Do you suffer from muscle tightness or stiffness? Let’s find out the difference between muscle tightness and muscle stiffness. Fixing the problem once and for all is naturally the focus. However, we need to delve deeper than this to truly understand the problem.
“My back is as stiff as a board.”
“This part of my neck is really tight!”
“My calf muscles are like rocks.”
These quotes are commonly heard here at Sport and Spinal Physiotherapy. We, as physiotherapists, strive to ensure that our clients firstly understand the problem being experienced. After this, we can move towards rehabilitating it.
With a holistic view of the issue, we can focus on a more individualised program for fixing the injury. It is imperative to work out the drivers of the problem, that is, the cause. Understanding and mending the primary drivers is a large portion of the prevention phase moving forward. It may be as simple as changing pillows or adjusting the settings on your chair at work.
The sensation of ‘tightness’ is a common symptom with overuse injuries. But what is tightness? I like to use the saying that the muscle is behaving tight. This allows us to come back to the holistic approach:
Muscle is behaving tight -> what are the drivers? -> what specific areas do I need to either strengthen and/or stretch to alleviate this and stop my symptoms from returning?
Flexibility can be improved using strength training that promotes full range of movement. This, in turn, leads to reduced tension in the muscle as they become more equipped to perform their job. They have been specifically targeted to perform a role for a longer period of time. Lack of endurance (or easily fatigued muscles) is a massive component in overuse injuries.
Deep neck flexor musculature is a prime example of this last point. Strong and supportive neck muscles are required in order to promote good posture, over a sustained period of time. The weight of the head is a significant load for the tiny neck muscles to hold us into a neutral alignment. This is a common issue surrounding a large amount of office workers in Canberra.
Joint surface changes primarily revolve around ‘wear and tear’. Arthritic changes in the body can be a sign of is. ‘True stiffness’ reflects changes occurring at the physiological level. Namely, a structure has altered and changed to cause stiffness and inhibit movement as a result. It is important to note this may or may not involve pain. Imaging is generally required to confirm the diagnosis in this regard.
Soft tissue changes, such as muscles shortening, are also a common problem we treat in the clinic. All soft tissues are susceptible to shortening adaptations. Primary causes within this setting are: the ageing process, disease, limited physical activity over a sustained period of time, or poor posture. Overtraining can also be an example of soft tissue changes seen in the body.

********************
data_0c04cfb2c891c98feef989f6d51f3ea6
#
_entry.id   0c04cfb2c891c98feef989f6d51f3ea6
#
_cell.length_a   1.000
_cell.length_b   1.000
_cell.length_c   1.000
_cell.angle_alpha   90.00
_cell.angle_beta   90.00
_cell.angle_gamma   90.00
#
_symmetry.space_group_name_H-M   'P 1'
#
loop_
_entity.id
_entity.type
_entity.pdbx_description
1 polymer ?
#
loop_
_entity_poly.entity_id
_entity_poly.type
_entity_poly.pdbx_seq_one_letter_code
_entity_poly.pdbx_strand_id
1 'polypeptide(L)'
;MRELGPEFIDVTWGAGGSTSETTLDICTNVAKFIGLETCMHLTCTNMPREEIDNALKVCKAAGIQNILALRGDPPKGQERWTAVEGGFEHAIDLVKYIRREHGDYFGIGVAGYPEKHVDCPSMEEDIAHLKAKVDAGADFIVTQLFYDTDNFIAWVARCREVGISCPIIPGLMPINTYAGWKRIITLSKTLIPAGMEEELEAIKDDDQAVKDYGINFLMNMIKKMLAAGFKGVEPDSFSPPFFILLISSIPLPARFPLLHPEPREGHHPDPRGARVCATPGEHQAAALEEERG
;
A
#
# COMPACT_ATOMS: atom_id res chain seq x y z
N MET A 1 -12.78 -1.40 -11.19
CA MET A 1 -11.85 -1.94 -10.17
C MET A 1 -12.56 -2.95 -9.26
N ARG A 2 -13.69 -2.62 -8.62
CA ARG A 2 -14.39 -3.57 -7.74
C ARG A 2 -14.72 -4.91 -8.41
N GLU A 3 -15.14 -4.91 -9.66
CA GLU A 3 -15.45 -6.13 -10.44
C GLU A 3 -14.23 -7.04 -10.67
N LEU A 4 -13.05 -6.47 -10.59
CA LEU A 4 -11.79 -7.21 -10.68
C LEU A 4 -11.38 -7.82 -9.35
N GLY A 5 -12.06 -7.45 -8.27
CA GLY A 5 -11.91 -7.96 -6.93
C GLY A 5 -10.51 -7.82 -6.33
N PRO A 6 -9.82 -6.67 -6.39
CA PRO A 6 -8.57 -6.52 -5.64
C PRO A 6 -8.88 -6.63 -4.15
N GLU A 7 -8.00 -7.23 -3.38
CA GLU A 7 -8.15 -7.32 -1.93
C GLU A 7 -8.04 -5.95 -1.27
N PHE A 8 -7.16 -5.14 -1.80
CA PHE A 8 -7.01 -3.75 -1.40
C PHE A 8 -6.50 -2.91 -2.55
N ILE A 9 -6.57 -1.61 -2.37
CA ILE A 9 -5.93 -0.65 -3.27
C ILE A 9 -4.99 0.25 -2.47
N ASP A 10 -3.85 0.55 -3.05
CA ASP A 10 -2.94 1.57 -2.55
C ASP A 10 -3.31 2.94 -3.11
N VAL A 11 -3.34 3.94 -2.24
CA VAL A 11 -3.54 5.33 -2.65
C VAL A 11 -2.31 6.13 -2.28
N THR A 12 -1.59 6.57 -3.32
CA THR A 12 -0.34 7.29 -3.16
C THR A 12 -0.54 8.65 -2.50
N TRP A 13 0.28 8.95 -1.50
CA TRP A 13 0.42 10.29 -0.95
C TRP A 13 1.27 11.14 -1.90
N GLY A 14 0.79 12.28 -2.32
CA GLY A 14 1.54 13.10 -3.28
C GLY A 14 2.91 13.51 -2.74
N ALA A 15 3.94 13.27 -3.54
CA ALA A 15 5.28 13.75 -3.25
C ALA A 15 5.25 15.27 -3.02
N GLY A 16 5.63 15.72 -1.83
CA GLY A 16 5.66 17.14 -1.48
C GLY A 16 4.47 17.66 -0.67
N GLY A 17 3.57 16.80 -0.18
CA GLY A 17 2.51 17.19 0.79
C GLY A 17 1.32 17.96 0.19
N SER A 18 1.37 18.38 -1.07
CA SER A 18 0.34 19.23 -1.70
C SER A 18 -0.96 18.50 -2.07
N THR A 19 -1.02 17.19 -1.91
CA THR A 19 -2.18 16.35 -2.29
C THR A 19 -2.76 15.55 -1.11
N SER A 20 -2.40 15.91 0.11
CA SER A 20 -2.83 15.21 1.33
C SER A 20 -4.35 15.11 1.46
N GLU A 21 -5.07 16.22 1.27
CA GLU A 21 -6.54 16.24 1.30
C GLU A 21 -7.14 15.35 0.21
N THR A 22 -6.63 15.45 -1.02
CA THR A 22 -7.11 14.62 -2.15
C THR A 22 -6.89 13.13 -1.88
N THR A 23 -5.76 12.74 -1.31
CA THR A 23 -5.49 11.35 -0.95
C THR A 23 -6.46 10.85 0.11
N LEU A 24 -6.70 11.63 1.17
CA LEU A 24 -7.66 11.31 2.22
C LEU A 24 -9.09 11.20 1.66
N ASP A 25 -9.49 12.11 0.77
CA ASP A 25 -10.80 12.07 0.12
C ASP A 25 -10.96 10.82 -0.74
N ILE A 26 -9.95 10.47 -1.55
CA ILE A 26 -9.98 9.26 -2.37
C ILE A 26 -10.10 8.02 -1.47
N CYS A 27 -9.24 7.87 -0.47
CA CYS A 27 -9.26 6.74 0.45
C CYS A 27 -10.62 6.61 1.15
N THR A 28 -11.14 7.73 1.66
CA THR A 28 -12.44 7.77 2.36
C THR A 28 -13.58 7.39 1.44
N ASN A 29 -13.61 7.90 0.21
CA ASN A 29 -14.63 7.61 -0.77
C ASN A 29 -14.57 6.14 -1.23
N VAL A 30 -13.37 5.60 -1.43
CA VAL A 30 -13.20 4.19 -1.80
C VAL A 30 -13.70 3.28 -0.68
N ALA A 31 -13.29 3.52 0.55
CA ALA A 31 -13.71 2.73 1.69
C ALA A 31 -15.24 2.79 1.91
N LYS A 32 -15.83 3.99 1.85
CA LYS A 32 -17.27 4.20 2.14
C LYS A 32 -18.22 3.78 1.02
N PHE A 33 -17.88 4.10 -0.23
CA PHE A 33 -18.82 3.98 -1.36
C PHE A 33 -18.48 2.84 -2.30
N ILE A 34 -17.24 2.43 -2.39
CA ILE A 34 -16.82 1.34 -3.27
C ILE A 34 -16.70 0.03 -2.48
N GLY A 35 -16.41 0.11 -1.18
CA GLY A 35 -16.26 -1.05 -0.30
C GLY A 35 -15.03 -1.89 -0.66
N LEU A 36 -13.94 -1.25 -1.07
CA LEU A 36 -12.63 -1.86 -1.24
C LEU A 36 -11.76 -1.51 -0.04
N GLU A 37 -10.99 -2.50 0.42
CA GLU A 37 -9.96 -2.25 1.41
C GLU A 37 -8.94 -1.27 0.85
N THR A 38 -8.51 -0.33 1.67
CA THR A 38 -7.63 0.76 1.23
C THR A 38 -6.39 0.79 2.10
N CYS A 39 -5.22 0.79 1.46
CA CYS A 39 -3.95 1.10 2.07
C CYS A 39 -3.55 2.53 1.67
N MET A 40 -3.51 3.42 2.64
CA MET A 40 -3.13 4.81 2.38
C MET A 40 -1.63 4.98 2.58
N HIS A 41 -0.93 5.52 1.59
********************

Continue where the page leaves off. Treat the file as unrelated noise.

Protective stiffness is due to both central and peripheral neural mechanisms protecting the system for a variety of reasons. Examples of this form of stiffness include expecting pain, fear of harm, or returning to the field of play following an injury.
Sufficient recovery after a heavy workout and incorporating some variety into your sporting routine are critical components to ward off protective stiffness. The body is trying to protect itself from further perceived harmful activity. Diet and training go hand-in-hand here. They need to be working together in order to optimise recovery time.
It is also crucial to think about the sensation of stiffness. What we mean by this, is the role of external stresses on the body. If an individual is tense, stressed, over-tired or fatigued, it is likely that their muscles act accordingly with the body. It is important to recognise the signs of fatigue. This is especially crucial as we head into winter and, hence, the potential flu season.
Hydration also plays an important role in how we move. For example, those who have spent the entire day in the sun, exercised extensively or haven’t had adequate hydration throughout the day, are at a higher risk of cramping. This also stems from knowing and looking after your body better. Instead of waiting to notice thirst, you should have an innate understanding of how much water your body requires for that particular exercise or portion of the day. Jamie has written an excellent article regarding the importance of water in the body at a cellular level.
So back to our three opening quotes. The following three common stretches will be an excellent starting point to do regularly throughout your day:
1. Lumbar spine standing extension – As the name implies, in standing, place your hands on your hips. Lean back through the spine and then return to neutral. Repeat x10
2. Upper trapezius neck side stretch – Whilst seated, hold onto the chair with your left arm. With your right arm placed on the left side of your head, pull toward the right u then are stretching the left side of your neck. Hold for 30 seconds. Reverse sides and repeat twice.
3. Standing calf muscle stretch – In a split stance (right leg forwards, left leg behind), rest both arms forward of you onto a wall. Bend your right knee and straighten your left knee. Hold for 30 seconds. Reverse sides and repeat twice.
Naturally we want to keep stiff joints and tight muscles away. Ensure to move regularly, get lots of rest, drink plenty of water and stretch at every available opportunity. If you are feeling unsure or are noticing specific soreness in one or more regions of the body – don’t ignore it. Contact Sport and Spinal Physiotherapy today!